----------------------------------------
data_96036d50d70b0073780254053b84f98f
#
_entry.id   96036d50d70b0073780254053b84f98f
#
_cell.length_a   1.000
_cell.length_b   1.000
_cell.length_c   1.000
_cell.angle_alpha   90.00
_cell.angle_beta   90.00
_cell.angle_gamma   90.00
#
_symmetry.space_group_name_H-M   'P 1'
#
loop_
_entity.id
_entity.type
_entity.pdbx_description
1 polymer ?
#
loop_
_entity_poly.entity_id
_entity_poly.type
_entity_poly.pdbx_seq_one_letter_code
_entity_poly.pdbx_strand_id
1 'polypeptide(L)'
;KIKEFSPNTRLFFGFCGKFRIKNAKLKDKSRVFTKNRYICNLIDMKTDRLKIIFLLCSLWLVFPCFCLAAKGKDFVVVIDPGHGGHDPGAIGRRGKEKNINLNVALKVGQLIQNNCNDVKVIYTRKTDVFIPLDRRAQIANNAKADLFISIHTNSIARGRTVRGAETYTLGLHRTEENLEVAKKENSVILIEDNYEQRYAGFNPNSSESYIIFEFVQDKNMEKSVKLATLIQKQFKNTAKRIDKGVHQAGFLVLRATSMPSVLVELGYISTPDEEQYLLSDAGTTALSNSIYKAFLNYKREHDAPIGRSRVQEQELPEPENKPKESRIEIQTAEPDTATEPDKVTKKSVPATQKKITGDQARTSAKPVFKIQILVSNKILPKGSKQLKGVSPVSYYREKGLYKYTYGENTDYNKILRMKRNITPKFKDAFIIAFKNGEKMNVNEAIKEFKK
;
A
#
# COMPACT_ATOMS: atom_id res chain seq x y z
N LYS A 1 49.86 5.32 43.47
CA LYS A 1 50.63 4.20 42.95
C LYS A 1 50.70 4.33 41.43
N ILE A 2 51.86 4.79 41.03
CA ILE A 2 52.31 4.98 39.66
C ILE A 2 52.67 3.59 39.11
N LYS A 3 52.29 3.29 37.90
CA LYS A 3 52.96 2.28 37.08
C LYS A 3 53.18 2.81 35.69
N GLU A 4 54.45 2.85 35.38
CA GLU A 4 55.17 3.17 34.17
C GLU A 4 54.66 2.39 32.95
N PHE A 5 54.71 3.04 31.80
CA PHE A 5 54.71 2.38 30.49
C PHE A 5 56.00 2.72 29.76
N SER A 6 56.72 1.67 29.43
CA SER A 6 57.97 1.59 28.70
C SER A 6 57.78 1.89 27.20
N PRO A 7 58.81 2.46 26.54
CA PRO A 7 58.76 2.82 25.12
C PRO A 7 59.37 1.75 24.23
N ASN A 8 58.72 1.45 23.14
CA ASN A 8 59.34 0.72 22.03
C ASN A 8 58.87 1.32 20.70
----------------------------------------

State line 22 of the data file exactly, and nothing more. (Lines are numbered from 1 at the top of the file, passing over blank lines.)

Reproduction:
_entity_poly.type